Evacuating your business is not a task you should take lightly. When an emergency occurs, your primary concern is getting your employees and others on your premises to a safe location. Develop specific procedures for locating and evacuating those with mobility or chronic health issues. Work closely with your fire and police departments to develop the evacuation plan, and regularly practice your evacuation procedures so employees remain familiar with them.
Evacuating your business before an impending natural disaster often means you must act with little advance notice. If you hear a tornado warning, for example, consider leading your employees out of your glass-walled office building to a more substantial shelter. If your city's fire department advises that flooding is imminent due to prolonged heavy rains, you might advise employees to vacate your premises while they can still navigate the area's roads. Evaluate each scenario's challenges before you implement the best option for yourself and your employees.
Hazardous substance incidents can quickly become life-threatening emergencies. For example, a derailed train car can leak a hazardous material that creates toxic fumes a mile away. A gasoline tanker driver can misjudge a sharp turn, rolling the vehicle onto its side and causing gasoline to spill onto the road in front of your business. In these cases, your city's fire department will likely direct your company's evacuation.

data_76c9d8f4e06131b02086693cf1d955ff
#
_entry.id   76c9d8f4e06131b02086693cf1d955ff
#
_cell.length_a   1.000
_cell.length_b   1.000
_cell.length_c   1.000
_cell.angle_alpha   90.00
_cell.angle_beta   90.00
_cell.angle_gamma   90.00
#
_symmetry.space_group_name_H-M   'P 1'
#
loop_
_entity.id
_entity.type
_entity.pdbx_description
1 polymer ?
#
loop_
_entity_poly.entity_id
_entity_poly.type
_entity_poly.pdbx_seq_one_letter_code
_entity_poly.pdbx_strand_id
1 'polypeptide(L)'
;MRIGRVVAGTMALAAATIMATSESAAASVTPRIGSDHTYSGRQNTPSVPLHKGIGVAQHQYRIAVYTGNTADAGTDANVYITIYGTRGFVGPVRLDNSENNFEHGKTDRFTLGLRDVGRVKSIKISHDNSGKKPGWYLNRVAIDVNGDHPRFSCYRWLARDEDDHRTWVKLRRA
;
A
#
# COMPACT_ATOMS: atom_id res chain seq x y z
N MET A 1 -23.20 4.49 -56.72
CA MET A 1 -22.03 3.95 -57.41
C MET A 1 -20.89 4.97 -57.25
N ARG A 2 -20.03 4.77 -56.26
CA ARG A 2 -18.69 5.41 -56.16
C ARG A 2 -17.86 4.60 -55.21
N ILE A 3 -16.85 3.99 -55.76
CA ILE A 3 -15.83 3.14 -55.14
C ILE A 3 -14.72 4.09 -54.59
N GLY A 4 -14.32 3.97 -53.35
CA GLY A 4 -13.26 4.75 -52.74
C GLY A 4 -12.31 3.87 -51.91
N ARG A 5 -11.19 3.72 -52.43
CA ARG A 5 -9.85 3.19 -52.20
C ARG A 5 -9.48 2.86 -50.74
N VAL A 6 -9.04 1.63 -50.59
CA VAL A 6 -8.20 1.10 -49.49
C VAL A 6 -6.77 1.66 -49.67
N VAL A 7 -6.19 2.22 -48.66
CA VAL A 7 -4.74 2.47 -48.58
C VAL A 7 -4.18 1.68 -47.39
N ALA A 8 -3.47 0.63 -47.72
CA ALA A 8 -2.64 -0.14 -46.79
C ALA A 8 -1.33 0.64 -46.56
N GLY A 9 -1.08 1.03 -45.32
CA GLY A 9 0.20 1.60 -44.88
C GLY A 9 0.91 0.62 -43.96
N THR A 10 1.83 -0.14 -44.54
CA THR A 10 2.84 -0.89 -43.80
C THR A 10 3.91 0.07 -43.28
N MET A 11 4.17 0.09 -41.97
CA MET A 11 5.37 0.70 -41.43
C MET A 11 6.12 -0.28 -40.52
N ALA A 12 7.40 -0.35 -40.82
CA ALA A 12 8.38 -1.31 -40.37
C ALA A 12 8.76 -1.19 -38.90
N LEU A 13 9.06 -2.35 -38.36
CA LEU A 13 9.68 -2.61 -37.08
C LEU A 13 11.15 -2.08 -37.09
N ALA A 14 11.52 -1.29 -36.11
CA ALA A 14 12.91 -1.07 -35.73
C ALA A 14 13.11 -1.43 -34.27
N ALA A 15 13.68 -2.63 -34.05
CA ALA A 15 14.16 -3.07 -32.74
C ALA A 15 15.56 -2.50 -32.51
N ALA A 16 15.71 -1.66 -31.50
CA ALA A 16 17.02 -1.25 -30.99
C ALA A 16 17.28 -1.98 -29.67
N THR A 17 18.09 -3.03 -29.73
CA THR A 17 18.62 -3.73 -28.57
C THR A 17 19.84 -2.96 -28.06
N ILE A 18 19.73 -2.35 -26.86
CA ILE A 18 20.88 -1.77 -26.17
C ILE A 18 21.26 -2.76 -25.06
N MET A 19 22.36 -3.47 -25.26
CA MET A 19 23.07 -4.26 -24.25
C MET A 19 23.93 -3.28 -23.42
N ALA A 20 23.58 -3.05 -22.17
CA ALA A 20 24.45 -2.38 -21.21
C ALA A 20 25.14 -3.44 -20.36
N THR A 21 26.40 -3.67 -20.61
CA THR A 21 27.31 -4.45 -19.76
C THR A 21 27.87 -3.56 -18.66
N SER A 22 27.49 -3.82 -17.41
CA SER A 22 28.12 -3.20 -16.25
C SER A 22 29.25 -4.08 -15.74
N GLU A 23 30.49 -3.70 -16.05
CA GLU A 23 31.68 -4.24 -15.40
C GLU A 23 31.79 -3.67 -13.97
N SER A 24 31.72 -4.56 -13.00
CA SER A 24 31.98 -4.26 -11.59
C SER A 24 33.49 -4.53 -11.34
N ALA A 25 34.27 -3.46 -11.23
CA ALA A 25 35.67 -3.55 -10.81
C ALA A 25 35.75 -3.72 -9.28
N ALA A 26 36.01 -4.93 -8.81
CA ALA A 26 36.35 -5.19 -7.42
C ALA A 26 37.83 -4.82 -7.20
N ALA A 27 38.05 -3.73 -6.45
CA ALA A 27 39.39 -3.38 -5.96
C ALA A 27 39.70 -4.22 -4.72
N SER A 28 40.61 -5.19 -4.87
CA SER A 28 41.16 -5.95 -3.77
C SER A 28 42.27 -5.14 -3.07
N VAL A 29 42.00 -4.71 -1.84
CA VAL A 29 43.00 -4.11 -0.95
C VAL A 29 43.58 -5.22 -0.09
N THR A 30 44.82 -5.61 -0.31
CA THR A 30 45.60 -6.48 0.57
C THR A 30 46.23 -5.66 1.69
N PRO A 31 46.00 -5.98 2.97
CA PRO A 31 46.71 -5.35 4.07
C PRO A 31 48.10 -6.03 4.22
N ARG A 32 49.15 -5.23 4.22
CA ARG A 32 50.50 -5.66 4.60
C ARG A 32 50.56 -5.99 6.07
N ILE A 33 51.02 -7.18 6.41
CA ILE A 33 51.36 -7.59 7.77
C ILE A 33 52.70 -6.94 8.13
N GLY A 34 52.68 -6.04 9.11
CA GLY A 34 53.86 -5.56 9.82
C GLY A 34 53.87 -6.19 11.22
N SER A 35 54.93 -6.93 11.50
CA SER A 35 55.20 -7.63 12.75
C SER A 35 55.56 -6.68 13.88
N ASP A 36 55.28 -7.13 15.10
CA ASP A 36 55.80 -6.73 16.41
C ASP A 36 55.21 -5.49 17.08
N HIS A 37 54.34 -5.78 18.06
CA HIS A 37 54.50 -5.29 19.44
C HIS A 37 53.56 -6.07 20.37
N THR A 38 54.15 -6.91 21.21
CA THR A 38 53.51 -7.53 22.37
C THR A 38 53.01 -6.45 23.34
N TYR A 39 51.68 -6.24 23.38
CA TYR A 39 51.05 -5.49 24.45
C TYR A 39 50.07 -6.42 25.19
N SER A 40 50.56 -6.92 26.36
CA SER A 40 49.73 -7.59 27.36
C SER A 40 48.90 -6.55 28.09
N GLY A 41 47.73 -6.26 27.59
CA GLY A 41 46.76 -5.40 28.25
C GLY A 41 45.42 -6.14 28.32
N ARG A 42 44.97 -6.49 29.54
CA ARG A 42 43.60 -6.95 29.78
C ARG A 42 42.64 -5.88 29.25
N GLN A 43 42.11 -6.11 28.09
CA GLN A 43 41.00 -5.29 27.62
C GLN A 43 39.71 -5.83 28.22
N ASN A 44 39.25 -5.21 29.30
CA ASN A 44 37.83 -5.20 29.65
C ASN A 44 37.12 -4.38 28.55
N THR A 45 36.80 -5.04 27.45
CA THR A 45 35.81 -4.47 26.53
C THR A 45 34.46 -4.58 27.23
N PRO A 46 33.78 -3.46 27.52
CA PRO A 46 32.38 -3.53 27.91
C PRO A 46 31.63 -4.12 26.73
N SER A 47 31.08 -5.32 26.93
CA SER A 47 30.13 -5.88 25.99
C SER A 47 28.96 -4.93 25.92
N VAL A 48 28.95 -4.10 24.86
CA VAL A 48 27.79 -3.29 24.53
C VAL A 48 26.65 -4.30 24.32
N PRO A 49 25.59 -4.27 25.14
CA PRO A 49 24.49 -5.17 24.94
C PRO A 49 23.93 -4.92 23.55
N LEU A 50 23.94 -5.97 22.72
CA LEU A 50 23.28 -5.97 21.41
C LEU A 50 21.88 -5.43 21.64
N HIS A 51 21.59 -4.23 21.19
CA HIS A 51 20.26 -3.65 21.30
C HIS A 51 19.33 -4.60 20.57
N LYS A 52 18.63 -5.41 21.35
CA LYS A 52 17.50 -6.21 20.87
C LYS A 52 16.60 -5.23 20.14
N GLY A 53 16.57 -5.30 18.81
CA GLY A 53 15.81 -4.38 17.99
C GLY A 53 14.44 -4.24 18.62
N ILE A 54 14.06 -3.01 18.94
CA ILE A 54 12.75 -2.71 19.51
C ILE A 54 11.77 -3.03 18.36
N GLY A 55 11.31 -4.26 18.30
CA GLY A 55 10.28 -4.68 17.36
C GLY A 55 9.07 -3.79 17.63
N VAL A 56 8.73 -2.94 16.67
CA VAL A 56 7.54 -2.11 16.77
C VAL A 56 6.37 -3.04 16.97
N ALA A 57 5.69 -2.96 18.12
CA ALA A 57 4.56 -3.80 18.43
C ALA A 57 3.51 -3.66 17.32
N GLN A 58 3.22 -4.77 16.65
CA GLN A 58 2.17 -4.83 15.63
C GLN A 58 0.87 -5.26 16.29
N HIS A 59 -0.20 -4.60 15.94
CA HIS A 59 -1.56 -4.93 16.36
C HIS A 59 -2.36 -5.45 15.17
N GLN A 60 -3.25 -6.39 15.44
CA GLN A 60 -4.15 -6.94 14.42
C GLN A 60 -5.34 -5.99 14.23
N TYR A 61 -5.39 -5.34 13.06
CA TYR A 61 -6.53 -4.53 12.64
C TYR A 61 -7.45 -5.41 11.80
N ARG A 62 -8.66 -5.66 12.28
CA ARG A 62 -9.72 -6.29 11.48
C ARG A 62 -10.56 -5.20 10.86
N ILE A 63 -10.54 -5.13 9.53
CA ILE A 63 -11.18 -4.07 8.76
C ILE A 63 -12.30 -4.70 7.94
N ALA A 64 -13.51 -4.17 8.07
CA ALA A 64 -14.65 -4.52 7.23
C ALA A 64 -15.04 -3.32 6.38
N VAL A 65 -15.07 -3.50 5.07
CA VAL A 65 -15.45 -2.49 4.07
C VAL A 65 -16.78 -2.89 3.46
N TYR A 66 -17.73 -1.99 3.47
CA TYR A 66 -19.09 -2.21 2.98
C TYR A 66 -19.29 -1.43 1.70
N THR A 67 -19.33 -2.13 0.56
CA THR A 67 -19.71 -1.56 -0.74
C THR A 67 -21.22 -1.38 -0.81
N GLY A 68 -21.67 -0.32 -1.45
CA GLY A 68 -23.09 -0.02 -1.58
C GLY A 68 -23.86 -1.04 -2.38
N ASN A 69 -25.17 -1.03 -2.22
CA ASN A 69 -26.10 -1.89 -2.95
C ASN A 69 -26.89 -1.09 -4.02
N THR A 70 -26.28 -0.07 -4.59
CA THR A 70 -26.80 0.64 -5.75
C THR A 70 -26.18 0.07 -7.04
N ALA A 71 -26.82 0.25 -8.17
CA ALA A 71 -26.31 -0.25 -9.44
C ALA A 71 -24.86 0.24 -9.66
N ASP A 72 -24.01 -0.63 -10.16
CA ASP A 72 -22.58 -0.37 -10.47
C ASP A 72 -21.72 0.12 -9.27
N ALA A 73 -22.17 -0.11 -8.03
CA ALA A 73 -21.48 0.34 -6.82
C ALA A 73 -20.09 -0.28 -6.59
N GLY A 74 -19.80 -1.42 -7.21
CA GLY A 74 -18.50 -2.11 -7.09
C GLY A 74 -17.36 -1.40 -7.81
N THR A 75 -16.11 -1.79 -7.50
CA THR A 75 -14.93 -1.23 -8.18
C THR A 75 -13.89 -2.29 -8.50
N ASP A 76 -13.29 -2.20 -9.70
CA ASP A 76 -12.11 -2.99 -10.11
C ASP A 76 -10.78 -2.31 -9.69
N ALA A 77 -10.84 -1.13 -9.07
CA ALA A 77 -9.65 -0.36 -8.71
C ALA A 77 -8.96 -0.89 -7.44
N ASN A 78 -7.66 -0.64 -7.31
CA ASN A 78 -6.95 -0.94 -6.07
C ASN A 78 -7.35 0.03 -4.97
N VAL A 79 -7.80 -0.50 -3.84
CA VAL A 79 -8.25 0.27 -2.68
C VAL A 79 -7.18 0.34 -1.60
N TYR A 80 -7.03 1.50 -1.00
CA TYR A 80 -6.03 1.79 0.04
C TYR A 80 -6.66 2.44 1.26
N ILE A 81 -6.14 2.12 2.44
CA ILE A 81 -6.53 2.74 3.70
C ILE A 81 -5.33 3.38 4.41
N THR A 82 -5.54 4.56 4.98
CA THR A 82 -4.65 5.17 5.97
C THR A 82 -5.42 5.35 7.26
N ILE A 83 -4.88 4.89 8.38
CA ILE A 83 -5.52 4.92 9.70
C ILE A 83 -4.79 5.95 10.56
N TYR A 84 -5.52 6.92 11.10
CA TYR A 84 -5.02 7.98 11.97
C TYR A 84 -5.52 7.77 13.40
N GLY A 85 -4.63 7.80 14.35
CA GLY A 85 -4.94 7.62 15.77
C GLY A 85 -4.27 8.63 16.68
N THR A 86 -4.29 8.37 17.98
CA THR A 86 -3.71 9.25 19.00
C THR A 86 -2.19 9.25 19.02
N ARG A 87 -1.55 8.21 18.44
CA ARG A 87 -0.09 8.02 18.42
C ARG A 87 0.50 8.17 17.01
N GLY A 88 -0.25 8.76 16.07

If you regularly use hazardous materials during business operations, your employees are at added risk for a serious incident. Work closely with your fire department to develop and practice emergency evacuation procedures.
Firefighters can order your business' evacuation if it poses a danger or would otherwise interfere with their ability to fight the blaze. Even if the fire is not located in your office, it may still risk spreading into your location, requiring everyone vacate before the situation becomes life-threatening. If the fire does begin within your facility, your well-rehearsed emergency action plan will help employees quickly and calmly leave your building.
Public Safety Threat
Your city's police department or other law enforcement agency might order an evacuation because of a current or potential public safety threat. Examples include a suspicious package found near your business or a telephoned bomb threat received at your front desk. Police might also order you and your employees to evacuate until law enforcement personnel resolve an active hostage situation or apprehend a suspect they have surrounded at a nearby business.
- The Hartford: Take Care of Your Employees in a Disaster
- United States Occupational Safety & Health Administration: Evacuation Plans and Procedures: Evacuation Elements
- United States Occupational Safety & Health Administration: How to Plan for Workplace Emergencies and Evacuations
- WSVN-TV News: Suspicious Package Forces Evacuation
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